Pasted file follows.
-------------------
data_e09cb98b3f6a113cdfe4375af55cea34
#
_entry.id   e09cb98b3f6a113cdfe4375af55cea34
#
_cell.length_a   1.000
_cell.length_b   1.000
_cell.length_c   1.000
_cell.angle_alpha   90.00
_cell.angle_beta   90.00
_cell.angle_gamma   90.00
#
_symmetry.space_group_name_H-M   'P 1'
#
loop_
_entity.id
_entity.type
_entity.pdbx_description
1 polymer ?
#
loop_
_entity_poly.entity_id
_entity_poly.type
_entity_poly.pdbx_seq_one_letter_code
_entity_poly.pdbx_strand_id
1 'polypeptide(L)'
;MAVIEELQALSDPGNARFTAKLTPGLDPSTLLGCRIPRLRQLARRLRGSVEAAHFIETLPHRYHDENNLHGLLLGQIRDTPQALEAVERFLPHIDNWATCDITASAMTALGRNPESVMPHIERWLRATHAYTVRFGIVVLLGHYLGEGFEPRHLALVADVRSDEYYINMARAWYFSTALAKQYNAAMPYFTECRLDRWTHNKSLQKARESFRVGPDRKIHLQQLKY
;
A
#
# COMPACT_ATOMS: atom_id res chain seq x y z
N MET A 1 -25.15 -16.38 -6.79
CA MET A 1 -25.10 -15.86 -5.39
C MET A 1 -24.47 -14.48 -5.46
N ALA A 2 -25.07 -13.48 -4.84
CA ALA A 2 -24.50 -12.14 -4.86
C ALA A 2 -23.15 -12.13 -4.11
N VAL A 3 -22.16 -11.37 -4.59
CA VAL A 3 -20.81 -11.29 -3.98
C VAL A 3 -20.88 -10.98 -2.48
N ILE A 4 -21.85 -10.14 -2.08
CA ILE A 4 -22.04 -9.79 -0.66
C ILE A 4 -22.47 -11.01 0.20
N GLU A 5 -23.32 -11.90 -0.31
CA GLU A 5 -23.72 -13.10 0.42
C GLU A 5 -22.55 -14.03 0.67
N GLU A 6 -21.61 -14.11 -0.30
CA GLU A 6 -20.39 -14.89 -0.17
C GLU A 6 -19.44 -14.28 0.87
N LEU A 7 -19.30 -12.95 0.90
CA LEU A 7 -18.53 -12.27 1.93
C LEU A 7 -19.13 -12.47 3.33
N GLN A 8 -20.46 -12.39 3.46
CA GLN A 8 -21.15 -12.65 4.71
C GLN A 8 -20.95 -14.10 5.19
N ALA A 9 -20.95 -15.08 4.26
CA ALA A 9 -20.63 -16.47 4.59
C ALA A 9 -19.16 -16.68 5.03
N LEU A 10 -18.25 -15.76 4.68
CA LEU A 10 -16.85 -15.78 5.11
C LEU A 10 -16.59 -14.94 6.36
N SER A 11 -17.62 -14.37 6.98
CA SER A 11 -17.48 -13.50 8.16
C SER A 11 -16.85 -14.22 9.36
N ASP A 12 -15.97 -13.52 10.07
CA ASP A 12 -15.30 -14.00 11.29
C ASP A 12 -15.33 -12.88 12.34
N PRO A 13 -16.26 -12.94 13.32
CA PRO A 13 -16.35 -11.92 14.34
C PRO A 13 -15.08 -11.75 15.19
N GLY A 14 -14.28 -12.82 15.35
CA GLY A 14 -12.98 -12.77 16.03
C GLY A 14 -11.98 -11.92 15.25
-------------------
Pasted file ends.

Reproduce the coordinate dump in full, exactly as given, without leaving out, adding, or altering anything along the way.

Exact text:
data_e09cb98b3f6a113cdfe4375af55cea34
#
_entry.id   e09cb98b3f6a113cdfe4375af55cea34
#
_cell.length_a   1.000
_cell.length_b   1.000
_cell.length_c   1.000
_cell.angle_alpha   90.00
_cell.angle_beta   90.00
_cell.angle_gamma   90.00
#
_symmetry.space_group_name_H-M   'P 1'
#
loop_
_entity.id
_entity.type
_entity.pdbx_description
1 polymer ?
#
loop_
_entity_poly.entity_id
_entity_poly.type
_entity_poly.pdbx_seq_one_letter_code
_entity_poly.pdbx_strand_id
1 'polypeptide(L)'
;MAVIEELQALSDPGNARFTAKLTPGLDPSTLLGCRIPRLRQLARRLRGSVEAAHFIETLPHRYHDENNLHGLLLGQIRDTPQALEAVERFLPHIDNWATCDITASAMTALGRNPESVMPHIERWLRATHAYTVRFGIVVLLGHYLGEGFEPRHLALVADVRSDEYYINMARAWYFSTALAKQYNAAMPYFTECRLDRWTHNKSLQKARESFRVGPDRKIHLQQLKY
;
A
#
# COMPACT_ATOMS: atom_id res chain seq x y z
N MET A 1 -25.15 -16.38 -6.79
CA MET A 1 -25.10 -15.86 -5.39
C MET A 1 -24.47 -14.48 -5.46
N ALA A 2 -25.07 -13.48 -4.84
CA ALA A 2 -24.50 -12.14 -4.86
C ALA A 2 -23.15 -12.13 -4.11
N VAL A 3 -22.16 -11.37 -4.59
CA VAL A 3 -20.81 -11.29 -3.98
C VAL A 3 -20.88 -10.98 -2.48
N ILE A 4 -21.85 -10.14 -2.08
CA ILE A 4 -22.04 -9.79 -0.66
C ILE A 4 -22.47 -11.01 0.20
N GLU A 5 -23.32 -11.90 -0.31
CA GLU A 5 -23.72 -13.10 0.42
C GLU A 5 -22.55 -14.03 0.67
N GLU A 6 -21.61 -14.11 -0.30
CA GLU A 6 -20.39 -14.89 -0.17
C GLU A 6 -19.44 -14.28 0.87
N LEU A 7 -19.30 -12.95 0.90
CA LEU A 7 -18.53 -12.27 1.93
C LEU A 7 -19.13 -12.47 3.33
N GLN A 8 -20.46 -12.39 3.46
CA GLN A 8 -21.15 -12.65 4.71
C GLN A 8 -20.95 -14.10 5.19
N ALA A 9 -20.95 -15.08 4.26
CA ALA A 9 -20.63 -16.47 4.59
C ALA A 9 -19.16 -16.68 5.03
N LEU A 10 -18.25 -15.76 4.68
CA LEU A 10 -16.85 -15.78 5.11
C LEU A 10 -16.59 -14.94 6.36
N SER A 11 -17.62 -14.37 6.98
CA SER A 11 -17.48 -13.50 8.16
C SER A 11 -16.85 -14.22 9.36
N ASP A 12 -15.97 -13.52 10.07
CA ASP A 12 -15.30 -14.00 11.29
C ASP A 12 -15.33 -12.88 12.34
N PRO A 13 -16.26 -12.94 13.32
CA PRO A 13 -16.35 -11.92 14.34
C PRO A 13 -15.08 -11.75 15.19
N GLY A 14 -14.28 -12.82 15.35
CA GLY A 14 -12.98 -12.77 16.03
C GLY A 14 -11.98 -11.92 15.25